Circles, rhythms and welcome back to school
Cycles, eh? Rhythms? In CYC we talk all the time about paying attention to rhythms and cycles. Cycles of the seasons, cycles of families’ lives, cycles of interactions — rhythms of connectedness . . .
Some of you are in the time of Ramadan.
Some of you are coming to the end of winter — ‘at last’ you might be saying.
Some of you are just beginning school again — especially if you live in the northern hemisphere.
Cycles and rhythms of our lives. Your life, their life, our lives.
Because I live in the northern hemisphere I am, perhaps, most sensitive to the cycle which has some of you returning to school, saying goodbye to summer employment — and the lost childhood freedom of theoretically lazy days.
As the cycles continue they remind us of previous experiences of the cycle. Summer reminds me of childhood. Winter reminds me of family — as the rhythms roll round, they evoke lived memories. For us, and for others.
For us, and for the children and families we work with — day to day, month to month, season to season, year to year — always the repetitive cycle of the rhythms of our lives.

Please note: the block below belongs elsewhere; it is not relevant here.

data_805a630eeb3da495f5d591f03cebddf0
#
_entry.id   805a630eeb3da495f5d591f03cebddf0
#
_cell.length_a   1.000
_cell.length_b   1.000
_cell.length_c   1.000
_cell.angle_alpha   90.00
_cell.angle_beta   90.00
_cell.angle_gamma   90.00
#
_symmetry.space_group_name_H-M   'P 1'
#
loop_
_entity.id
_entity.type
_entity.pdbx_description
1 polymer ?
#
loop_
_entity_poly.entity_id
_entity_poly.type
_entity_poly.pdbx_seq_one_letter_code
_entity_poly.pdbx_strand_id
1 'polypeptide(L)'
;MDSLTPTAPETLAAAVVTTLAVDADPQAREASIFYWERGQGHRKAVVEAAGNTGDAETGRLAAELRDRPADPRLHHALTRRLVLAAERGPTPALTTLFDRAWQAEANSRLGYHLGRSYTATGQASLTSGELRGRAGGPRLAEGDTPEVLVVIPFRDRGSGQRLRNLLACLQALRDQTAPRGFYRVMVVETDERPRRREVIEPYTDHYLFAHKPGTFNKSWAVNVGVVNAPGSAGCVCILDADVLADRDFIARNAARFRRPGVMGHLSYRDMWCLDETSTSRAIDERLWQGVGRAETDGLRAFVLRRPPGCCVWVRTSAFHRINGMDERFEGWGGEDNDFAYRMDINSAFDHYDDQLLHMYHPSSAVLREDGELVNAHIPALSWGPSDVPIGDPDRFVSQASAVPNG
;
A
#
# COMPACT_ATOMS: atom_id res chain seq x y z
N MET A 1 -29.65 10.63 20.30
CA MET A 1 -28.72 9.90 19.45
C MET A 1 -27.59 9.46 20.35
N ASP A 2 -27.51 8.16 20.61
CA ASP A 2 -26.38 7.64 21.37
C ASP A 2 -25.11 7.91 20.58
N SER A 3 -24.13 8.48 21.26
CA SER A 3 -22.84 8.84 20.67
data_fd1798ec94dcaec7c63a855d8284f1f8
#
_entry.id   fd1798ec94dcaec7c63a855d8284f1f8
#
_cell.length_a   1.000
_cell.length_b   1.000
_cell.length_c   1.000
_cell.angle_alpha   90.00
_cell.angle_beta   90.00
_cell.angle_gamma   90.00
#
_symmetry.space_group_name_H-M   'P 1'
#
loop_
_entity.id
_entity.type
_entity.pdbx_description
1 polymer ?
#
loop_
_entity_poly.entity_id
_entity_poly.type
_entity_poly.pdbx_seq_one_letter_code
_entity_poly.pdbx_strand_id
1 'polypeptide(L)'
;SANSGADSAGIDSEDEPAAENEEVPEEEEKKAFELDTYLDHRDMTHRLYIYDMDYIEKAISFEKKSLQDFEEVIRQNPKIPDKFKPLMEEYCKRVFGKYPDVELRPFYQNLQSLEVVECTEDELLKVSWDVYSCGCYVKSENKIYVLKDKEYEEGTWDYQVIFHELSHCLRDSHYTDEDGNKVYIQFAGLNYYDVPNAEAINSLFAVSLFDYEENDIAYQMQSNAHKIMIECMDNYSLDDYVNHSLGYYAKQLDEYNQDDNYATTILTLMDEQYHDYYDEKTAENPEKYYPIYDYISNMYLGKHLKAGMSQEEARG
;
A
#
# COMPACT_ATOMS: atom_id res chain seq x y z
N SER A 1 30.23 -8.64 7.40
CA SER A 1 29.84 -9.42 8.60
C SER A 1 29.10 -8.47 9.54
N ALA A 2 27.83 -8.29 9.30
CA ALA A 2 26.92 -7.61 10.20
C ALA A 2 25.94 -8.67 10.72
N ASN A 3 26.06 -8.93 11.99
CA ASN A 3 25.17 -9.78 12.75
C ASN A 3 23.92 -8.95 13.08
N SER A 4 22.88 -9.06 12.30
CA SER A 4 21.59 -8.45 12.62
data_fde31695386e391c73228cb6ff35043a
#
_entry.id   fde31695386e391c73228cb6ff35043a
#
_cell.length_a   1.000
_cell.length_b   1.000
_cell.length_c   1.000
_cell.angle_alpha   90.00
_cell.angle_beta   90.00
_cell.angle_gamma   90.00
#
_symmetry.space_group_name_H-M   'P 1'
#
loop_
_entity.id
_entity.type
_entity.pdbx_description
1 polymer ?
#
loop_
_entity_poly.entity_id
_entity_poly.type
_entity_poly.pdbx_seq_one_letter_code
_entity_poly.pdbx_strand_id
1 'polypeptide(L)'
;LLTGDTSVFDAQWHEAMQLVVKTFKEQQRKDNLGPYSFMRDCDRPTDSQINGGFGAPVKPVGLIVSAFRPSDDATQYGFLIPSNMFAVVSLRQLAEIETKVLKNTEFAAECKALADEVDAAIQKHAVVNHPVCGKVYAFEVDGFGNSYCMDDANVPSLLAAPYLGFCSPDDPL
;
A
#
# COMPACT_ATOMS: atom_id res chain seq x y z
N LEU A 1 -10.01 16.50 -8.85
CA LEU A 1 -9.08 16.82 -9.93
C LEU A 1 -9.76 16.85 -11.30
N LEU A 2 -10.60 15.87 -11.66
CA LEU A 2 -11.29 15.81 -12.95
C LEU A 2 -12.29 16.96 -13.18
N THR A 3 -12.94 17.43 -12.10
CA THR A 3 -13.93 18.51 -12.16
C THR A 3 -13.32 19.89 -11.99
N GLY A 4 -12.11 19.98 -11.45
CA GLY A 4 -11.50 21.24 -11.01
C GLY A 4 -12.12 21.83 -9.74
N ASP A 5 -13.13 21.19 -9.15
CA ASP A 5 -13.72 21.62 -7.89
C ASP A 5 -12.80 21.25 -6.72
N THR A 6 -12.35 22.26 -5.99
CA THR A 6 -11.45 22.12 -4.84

When we are effective, we join with these rhythms; we engage ourselves with the rhythms of others, we engage in their rhythms to enter, briefly, into their world so that from within that position we might make our efforts to be helpful. When we are in their rhythm, we are in the connected experience, in a place to be helpful. Ah, the rhythms of families lives.
While we ‘mention’ rhythm a lot in our field, I suspect we do not pay much attention, really, to the rhythms and cycles of those with whom we work. We, instead, roll with our own rhythm, lacking the awareness or skill, perhaps, to detach from our own and enter into theirs. Not noticing that we are ‘out of sync’, missing this essential connectedness.
And without this connectedness, we cannot be as effective as we might be.
So, if you are just coming back to school in the
Northern hemisphere, please notice your own rhythm. If you are in
Ramadan, please notice your cultural rhythm. And if you are in the
middle of any other cycle or rhythm, do notice that — for in noticing
our own, we become more sensitive to the rhythms of others.